Massage Without Borders

By Anna Kania

Originally published in Massage & Bodywork magazine, April/May 2006.

A year ago, I had the incredible opportunity of being able to take, transfer, and apply my skills in scar massage to a setting that is worlds apart from any reality I have encountered or experienced before. In May 2005, I took a three-month leave of absence from my job as a registered massage therapist at St. John’s Rehab Hospital in Toronto, Ontario, and traveled to Cambodia where I worked at Children’s Surgical Center (CSC) providing and teaching scar massage that could be applied in the postoperative treatment of acid burn victims and other burn survivors.

It was an experience that impacted me in various ways, personally and professionally. On a professional level, it made me realize the very real therapeutic benefits of scar massage intervention and the incredible contribution people can make when they get their hands in there — literally and figuratively.

During my time in Cambodia, I kept a travel journal in the form of a blog. I wasn’t sure what I would be writing about, but the process of writing in and of itself makes me stop long enough to at least
consider, digest, and contemplate what is happening around me. The following are a few excerpts directly related to my experience as a clinician, a healthcare professional, a massage therapist, and a human being.

Monday, April 18, 2005 — Why

The last time I returned from a trip, I made a decision: From now on, travel will not only focus on fun and relaxation, but will also involve contributing in a way other than spending American dollars.
So, this trip to Cambodia is focused on a project — working at a burn hospital and teaching scar massage to one or two individuals who will be able to provide it as part of the postoperative therapy to burn victims. The work will also involve scar massage treatment which focuses on decreased stiffness and tightness of the scar tissue, improving the mobility (or pliability) of the scar tissue, and preventing restricted joint movement and contractures.

I leave May 11 and will be in the region for three months. As I travel from one world to the next, embark on a solo trip (a first in my life), and contemplate how to actually do this (teach, live, and treat in a place like Cambodia), I’ve decided to keep a log. I would like to be able to share this experience — although I’m not sure exactly what I will be sharing. However, the process of writing makes me stop long enough to process what I’m involved with directly and indirectly — so it goes beyond being a passive observer to realizing that there is impact from being present.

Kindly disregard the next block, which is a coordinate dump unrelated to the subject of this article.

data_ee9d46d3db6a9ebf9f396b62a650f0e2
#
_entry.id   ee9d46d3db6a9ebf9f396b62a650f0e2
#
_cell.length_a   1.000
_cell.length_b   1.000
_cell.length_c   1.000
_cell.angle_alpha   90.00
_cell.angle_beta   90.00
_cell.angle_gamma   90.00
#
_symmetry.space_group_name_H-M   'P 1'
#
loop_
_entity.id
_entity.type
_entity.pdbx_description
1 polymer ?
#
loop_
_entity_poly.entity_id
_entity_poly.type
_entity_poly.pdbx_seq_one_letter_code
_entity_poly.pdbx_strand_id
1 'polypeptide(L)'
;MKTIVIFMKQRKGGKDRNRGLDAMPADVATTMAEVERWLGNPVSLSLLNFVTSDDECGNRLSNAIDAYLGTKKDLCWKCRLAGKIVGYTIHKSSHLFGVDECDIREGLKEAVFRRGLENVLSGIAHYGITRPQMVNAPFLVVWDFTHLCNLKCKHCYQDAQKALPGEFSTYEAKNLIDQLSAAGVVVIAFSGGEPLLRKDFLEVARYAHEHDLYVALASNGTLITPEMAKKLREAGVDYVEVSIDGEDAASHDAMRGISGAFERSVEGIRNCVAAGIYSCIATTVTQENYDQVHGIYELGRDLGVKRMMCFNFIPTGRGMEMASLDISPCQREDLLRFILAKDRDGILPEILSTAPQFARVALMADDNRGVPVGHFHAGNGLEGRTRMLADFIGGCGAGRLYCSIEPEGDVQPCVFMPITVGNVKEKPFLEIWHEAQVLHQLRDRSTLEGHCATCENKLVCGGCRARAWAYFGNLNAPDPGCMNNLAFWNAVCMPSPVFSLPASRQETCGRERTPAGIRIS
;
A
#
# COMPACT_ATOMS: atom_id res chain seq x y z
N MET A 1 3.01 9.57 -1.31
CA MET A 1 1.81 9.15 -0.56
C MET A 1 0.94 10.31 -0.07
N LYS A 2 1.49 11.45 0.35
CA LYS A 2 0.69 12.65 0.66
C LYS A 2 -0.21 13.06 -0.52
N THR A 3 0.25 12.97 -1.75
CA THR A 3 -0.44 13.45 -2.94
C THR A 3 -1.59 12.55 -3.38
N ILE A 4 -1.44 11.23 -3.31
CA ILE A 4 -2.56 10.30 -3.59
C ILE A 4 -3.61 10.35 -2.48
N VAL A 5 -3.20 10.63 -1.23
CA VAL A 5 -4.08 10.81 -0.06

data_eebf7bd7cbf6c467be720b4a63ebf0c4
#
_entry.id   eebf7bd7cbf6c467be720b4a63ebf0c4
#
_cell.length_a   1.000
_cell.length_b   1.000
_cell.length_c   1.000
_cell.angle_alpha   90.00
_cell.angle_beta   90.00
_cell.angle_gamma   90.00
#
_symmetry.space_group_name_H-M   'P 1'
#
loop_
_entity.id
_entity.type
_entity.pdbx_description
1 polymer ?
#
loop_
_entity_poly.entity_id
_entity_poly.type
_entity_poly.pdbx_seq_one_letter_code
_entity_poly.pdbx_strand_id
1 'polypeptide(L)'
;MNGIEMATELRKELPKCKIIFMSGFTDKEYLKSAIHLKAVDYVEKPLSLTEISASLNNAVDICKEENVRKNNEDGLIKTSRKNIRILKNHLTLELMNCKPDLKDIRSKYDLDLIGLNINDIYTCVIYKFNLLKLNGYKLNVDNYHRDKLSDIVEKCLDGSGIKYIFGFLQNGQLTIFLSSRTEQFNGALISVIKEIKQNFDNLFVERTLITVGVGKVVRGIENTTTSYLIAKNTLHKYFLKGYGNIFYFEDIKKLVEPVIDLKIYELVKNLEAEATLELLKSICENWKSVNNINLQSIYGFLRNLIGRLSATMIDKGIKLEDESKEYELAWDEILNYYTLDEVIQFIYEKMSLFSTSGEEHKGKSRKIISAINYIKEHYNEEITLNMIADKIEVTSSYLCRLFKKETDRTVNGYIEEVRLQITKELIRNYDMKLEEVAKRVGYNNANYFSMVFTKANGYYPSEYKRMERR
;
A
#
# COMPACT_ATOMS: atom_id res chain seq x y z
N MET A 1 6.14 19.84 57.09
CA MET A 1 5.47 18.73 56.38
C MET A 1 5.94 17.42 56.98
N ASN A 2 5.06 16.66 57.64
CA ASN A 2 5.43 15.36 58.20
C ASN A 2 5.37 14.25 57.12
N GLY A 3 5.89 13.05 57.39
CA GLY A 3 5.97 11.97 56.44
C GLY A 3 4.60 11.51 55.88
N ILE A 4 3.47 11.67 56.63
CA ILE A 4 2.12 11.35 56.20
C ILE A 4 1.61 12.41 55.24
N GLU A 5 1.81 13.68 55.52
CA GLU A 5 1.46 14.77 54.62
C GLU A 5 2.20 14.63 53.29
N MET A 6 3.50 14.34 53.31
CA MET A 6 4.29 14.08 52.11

Saturday, May 14, 2005 — Pictures Come to Life

I have seen pictures of Cambodia, but now it’s three-dimensional. It’s real. I can’t turn it off. I don’t want to turn it off. These people are real — I can see them dusty on their mopeds or through the holes in the walls of their homes. Their smiles are warm, their eyes are big, shy, and penetrating. They are curious but soft in their curiosity — I feel I am invading their space. I am quickly taking on their body language — bowing every time I say thank you, voice becoming a little softer. I feel that every time I step out, I sink a little deeper into my new surroundings.

I went to CSC with the physical therapist, Mr. Ath, for about 15 minutes to get a sense of it (Ath is away for four weeks on a mission with the army, and I am being handed the keys to the physical therapy room). While he is away, there will be no physiotherapy. I hope I can be of help (idea seems to be liked). Driving across the Japanese bridge, surrounded by mopeds that have two or three people on them, riding in streets that have congested traffic, we turn onto the dirt road that leads to CSC. Again, I recognized it from pictures, but it breathes, it has its own presence, a lightness of sorts created by the whispers and breathing of its patients. It has a sense of peace, too. I think I have always felt and appreciated this about hospitals — as it is a place where people are safe because they are being looked after. There were not many patients because it is the weekend and there is no surgery on the weekends. In one main room there are three patients with their families sitting about their beds. In the next room there are two burn victims — a man and a woman. One has an extensive burn — face, torso, limbs. There was a little girl sitting by her, waving a makeshift fan over her face from time to time. I was nervous at first because her injuries were so extensive and her face was completely altered from the burn, but when she spoke to tell us that the third patient was out for a walk, my nervousness melted and suddenly I just wanted to help. She is a human being. That’s all I saw. The other patient, a man, was lying on his side, sleeping I think. It was hot. It was very hot in the room. I cannot imagine how they were tolerating their injuries and the pain, in this heat with minimal painkillers. They were so quiet, suffering in silence. I imagine after a while they just don’t have the energy to express the suffering they feel.

I feel like I have taken the final steps from being an idealistic student constantly up in arms with the world and the order of things to becoming someone who accepts the fact that’s the way it is and human nature is complex in its simplicity — that smaller changes over time are more meaningful than grand dreams with no action to follow. I am becoming a realist. My romanticism is reserved for more private moments.